A Trip to the Far East – The Winter of 1990 – 1991 Part II

Thursday, Dec. 14th:

I’m at Paisley Hall on the campus of the Presbyterian School of Christian Education in Richmond VA. Just had a grand tour of Mom’s beloved campus where she matriculated some 55 years ago. Even saw her old dorm room #216. You talk about going back in time, wow! I love this. Another spin-off from her B’Day Bash a year ago. This makes three – Austin Seminary, Schreiner College, and now Richmond. Oh, what a neat trip this has been, so far.

What gets me is the transition from the slow southern drawl to the crisp eastern accent that you hear as I cross VA. I just remembered that lady at the Holiday Inn – she grew up in West VA, has kids in Houston, but has never been out of the Appalachians. She had the mentality of a gradeschooler. People here are stuck here. Incredible!

Saturday, Dec. 15th:

Well, I must have lost a day somewhere back in Tennessee. We’re sitting around the Heath Rada’s stretch dining room table, having cheese grits, ham, and biscuits. Glen Bannerman and his family are with us. All told there are eleven seated. An arrangement of poinsettias adorns the table’s center, so much so, that Peggy Rada cannot see her husband at the opposite end. It’s a moveable feast.

It’s a cloudy, cold, and rainy morning outside, but inside is full of warmth and friendship. I felt so thankful to be a part of all this. And to top it all off, there was Annie, a beautiful 3-year old retriever. Anyhow, I’m thinking it’s Friday. It doesn’t upset me. I have more than enough time, I think. I’m two-thirds of the way to Vienna, Maine, having taken only half of my allotted time to get here. And that’s averaging 136 miles a day: So I cruise the Richmond city center, and visit Thomas Jefferson’s unique Virginia State Capitol, the original portion being a replica of Classical Roman Maison Carre in Nimes, France.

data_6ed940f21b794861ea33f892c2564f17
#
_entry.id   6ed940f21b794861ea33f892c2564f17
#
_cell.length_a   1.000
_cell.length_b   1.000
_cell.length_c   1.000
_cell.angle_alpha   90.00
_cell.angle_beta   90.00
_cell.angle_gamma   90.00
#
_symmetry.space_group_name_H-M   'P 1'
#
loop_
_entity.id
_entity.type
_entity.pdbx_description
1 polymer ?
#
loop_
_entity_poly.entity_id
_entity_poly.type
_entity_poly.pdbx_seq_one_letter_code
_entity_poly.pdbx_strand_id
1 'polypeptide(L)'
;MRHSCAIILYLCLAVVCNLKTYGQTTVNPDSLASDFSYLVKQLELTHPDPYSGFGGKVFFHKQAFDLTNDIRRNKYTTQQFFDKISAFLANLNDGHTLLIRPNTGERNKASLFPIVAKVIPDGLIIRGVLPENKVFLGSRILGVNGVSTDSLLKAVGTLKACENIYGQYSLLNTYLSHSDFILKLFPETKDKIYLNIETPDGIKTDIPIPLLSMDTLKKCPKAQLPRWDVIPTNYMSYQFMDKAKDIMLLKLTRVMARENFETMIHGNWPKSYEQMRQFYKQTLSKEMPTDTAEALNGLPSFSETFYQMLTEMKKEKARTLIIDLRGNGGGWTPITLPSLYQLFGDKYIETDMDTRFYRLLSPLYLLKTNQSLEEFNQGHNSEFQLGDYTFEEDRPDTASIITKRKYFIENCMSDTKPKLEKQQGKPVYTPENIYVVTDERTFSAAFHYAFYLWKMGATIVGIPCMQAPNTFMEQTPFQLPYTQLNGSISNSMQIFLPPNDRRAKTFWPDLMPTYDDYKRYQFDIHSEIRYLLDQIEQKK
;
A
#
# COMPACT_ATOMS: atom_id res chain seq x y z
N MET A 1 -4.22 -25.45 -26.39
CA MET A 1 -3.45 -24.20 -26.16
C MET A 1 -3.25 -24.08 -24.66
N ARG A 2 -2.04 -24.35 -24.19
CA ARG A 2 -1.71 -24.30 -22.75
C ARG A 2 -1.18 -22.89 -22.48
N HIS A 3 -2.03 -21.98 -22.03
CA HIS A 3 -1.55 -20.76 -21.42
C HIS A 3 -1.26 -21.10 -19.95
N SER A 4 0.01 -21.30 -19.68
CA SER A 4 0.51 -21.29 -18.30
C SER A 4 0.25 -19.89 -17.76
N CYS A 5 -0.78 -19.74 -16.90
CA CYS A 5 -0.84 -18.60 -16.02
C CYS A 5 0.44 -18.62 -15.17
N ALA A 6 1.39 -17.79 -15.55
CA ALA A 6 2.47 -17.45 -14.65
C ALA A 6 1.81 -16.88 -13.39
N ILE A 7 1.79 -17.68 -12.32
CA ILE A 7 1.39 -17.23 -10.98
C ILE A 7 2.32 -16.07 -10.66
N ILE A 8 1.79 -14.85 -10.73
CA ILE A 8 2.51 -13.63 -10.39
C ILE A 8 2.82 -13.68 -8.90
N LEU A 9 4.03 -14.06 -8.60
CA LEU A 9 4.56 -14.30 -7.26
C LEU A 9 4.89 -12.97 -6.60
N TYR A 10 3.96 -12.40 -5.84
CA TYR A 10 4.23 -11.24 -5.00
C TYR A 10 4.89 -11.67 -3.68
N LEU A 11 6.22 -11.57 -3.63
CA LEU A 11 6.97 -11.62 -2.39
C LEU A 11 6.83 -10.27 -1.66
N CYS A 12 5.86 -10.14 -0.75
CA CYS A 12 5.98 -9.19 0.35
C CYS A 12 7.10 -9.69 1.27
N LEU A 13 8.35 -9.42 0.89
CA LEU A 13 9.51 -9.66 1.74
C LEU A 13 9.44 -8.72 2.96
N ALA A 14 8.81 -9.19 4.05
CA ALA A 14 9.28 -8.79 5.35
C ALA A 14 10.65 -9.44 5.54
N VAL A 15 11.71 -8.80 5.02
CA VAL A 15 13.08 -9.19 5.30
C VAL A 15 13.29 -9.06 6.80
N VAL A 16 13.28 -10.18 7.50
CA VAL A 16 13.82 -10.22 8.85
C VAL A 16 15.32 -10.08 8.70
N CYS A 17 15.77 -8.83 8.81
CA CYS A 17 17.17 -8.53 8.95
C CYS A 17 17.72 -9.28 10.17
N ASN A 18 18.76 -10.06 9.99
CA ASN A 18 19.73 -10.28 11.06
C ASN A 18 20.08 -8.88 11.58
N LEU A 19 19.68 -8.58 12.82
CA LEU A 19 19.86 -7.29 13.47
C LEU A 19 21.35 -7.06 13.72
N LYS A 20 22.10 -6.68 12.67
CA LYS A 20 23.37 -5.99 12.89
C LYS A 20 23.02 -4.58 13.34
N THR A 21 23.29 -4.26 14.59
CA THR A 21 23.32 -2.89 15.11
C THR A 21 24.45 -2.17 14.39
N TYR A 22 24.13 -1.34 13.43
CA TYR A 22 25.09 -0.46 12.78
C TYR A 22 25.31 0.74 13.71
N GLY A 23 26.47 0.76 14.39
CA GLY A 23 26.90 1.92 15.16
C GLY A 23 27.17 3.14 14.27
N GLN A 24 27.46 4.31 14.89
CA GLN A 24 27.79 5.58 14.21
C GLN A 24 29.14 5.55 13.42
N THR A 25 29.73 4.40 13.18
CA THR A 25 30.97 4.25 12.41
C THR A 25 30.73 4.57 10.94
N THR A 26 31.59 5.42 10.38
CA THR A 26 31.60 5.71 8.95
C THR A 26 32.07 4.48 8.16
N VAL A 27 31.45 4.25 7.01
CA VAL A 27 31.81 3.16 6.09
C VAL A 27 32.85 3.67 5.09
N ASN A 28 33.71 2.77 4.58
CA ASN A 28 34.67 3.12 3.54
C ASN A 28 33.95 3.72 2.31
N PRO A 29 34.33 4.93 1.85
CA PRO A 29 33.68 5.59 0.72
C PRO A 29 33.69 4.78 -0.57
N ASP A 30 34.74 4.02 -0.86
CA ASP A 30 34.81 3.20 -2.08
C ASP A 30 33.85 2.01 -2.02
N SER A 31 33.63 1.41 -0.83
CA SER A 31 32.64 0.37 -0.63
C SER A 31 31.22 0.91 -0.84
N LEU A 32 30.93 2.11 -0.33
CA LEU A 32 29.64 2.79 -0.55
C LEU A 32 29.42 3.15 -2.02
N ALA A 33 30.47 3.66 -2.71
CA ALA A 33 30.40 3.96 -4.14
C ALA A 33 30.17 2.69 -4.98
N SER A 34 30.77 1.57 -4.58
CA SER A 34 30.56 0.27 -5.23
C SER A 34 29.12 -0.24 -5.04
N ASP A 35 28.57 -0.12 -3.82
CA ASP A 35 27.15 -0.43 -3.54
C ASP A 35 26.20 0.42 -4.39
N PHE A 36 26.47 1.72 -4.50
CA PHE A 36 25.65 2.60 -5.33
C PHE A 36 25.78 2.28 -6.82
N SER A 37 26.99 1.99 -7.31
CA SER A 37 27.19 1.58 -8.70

It actually has an interior dome in the center. I was impressed by the manner in which the supplementary government buildings were arranged around the capitol, all tied together by landscaping and walkways. I feel bogged down with all this travelogue. It ain’t my style. Like I said before, I’ve got visitation rights. What continues to amaze me is the diversity of friends that I have, especially when re-acquainting myself with them. Nick Nichols, the book-worm/opera-lover (almost 4,000 classical albums!). And gay at that. Jim

Grinstead, unworldly country boy architect. “Boo” Farrier, an ordained minister. They come in all shapes and sizes, from all backgrounds. But I find something in common with all of them. No, I’m not like that little reptile (phonetically ka-mee-lee-an), that changes colors to suit his environment. I suppose it’s my curiosity about people, you know, “Are you happy with what you’re doing? Are you happy where you’re living? Where else would you like to live? What keeps you here?” And so on. I try to avoid, “What do think of the Middle East Crisis?” Nothing philosophical. That’s a waste of time. Also, I just accept people for what they are. Sounds trite, but true. Enough philosophy. I love ’em all.